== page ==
Minstrel Banjo

For enthusiasts of early banjo

As I have said before, I'm always most interested in verses, or often parodies of songs which refer to contemporary issues/events.  In "Zip Coon on the Go-Ahead Principle" there are a couple of verses in particular which I wonder if someone can shed light on.

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As I am writing this, on CSPAN3, an author of a book on integration began talking about the minstrel song, "Jim Crow"!!!!

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Ok back to the verses....... 

After a verse about Calhoun, Jackson, and the nullification issue is a verse that goes.

He try to run ole Hickory down, (3)

But he strike a snag and run aground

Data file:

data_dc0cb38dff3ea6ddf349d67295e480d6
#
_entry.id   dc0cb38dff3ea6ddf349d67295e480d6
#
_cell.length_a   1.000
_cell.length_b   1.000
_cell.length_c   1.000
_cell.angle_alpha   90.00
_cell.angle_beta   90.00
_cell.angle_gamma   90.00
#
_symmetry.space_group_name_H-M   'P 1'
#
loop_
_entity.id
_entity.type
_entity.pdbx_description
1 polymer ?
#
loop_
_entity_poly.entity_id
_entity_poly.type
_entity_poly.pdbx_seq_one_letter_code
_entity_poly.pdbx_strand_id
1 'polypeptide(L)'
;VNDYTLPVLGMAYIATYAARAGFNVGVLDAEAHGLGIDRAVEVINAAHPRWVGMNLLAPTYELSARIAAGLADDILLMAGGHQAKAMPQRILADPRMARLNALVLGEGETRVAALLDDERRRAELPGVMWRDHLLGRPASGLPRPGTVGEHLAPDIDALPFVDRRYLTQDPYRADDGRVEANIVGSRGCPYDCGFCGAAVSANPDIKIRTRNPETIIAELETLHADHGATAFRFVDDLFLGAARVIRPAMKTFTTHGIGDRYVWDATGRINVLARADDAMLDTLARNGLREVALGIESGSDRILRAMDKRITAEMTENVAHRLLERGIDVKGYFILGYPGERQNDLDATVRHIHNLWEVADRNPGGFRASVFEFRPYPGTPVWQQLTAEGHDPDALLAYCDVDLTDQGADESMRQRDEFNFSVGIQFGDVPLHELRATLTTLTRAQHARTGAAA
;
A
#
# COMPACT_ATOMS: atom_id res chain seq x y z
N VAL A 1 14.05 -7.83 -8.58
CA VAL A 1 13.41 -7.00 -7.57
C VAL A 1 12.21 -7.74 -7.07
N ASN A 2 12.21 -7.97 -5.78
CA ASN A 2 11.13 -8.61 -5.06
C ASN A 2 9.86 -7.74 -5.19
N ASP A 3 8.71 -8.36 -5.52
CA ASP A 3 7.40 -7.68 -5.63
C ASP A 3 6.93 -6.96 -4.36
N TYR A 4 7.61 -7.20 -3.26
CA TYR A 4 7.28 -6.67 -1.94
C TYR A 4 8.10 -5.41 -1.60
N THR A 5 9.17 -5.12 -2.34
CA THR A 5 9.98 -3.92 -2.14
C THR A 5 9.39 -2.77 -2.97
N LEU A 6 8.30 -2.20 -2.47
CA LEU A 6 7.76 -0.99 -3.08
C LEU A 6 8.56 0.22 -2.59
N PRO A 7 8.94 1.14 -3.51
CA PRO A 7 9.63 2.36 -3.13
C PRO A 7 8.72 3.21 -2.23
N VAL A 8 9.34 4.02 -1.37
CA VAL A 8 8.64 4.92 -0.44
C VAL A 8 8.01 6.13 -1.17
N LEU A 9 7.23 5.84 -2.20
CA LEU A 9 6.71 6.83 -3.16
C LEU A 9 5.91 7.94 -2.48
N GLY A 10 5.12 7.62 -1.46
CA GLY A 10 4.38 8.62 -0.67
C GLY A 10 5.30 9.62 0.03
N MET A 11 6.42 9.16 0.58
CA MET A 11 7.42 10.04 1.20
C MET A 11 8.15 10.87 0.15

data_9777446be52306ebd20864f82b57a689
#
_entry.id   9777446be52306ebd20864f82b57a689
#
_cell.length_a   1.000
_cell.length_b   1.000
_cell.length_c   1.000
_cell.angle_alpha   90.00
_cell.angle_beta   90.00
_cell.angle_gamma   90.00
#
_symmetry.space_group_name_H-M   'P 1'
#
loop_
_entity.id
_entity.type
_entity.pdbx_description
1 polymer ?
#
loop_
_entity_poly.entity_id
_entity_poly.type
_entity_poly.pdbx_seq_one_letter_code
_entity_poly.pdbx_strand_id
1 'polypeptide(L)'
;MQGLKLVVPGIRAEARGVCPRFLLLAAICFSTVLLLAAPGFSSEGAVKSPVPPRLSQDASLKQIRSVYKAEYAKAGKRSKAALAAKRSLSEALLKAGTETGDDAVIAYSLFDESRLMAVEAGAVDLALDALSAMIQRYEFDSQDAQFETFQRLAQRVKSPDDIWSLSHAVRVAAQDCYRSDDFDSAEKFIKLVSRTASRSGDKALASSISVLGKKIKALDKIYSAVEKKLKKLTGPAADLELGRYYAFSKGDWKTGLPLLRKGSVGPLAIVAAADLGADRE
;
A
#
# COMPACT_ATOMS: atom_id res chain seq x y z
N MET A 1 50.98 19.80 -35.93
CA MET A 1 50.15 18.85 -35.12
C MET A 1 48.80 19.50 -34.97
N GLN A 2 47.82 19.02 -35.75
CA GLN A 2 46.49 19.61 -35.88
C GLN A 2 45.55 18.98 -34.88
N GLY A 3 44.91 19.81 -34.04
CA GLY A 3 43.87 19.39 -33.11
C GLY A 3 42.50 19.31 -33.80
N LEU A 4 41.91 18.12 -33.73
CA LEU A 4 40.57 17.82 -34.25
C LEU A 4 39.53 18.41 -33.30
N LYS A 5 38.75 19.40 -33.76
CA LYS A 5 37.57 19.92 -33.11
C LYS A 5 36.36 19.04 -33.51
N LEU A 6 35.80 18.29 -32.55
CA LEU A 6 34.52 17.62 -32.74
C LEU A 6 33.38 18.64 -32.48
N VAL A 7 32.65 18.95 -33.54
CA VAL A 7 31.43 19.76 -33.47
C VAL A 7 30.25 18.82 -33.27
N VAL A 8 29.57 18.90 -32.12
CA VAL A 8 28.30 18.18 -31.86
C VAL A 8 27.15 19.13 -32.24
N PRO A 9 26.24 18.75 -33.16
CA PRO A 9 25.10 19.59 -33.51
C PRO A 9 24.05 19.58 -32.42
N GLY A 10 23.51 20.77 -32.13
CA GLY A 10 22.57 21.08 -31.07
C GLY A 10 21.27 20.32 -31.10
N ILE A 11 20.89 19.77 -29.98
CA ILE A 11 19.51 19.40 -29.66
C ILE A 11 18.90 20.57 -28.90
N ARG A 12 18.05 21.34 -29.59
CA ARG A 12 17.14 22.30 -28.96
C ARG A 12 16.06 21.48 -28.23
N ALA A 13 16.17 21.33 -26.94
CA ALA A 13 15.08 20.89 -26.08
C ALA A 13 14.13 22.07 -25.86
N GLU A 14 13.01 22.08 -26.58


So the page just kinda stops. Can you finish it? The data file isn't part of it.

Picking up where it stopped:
dis snag by gum war a wapper, (3)

and sent him into dock to get new copper

"new copper"? ....Any insights on this?  Funding, perhaps?

and then, the last verse goes.

Oh if I was president ob dese Nited States, (3)

I'd lick lasses candy and swing upon de gates,

An does I dina like why I strike em off de docket, (3)

De way I us'd em up was a sin to Davy Crocket.

What is the significance of licking molasses candy and swinging upon a gate?

And most of all, what are the last two lines saying?  I know that "sin to Davy Crockett" was a phrase used to denote a travesty, etc., but what does "An does I dina like why I strike em off de docket" and "de way I us'd em up" refer to?  and what was being "us'd up"?

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Copper to plate the hull, or in this case, replate the hull.

Candy and gates sounds like goofing off and generally having a good time at ease. 

Not sure about the rest of your questions. 

Copper plates were used to protect the hull from hitch hiking water critters such as barnacles and certain wood-boring sea vermin.

  Paul

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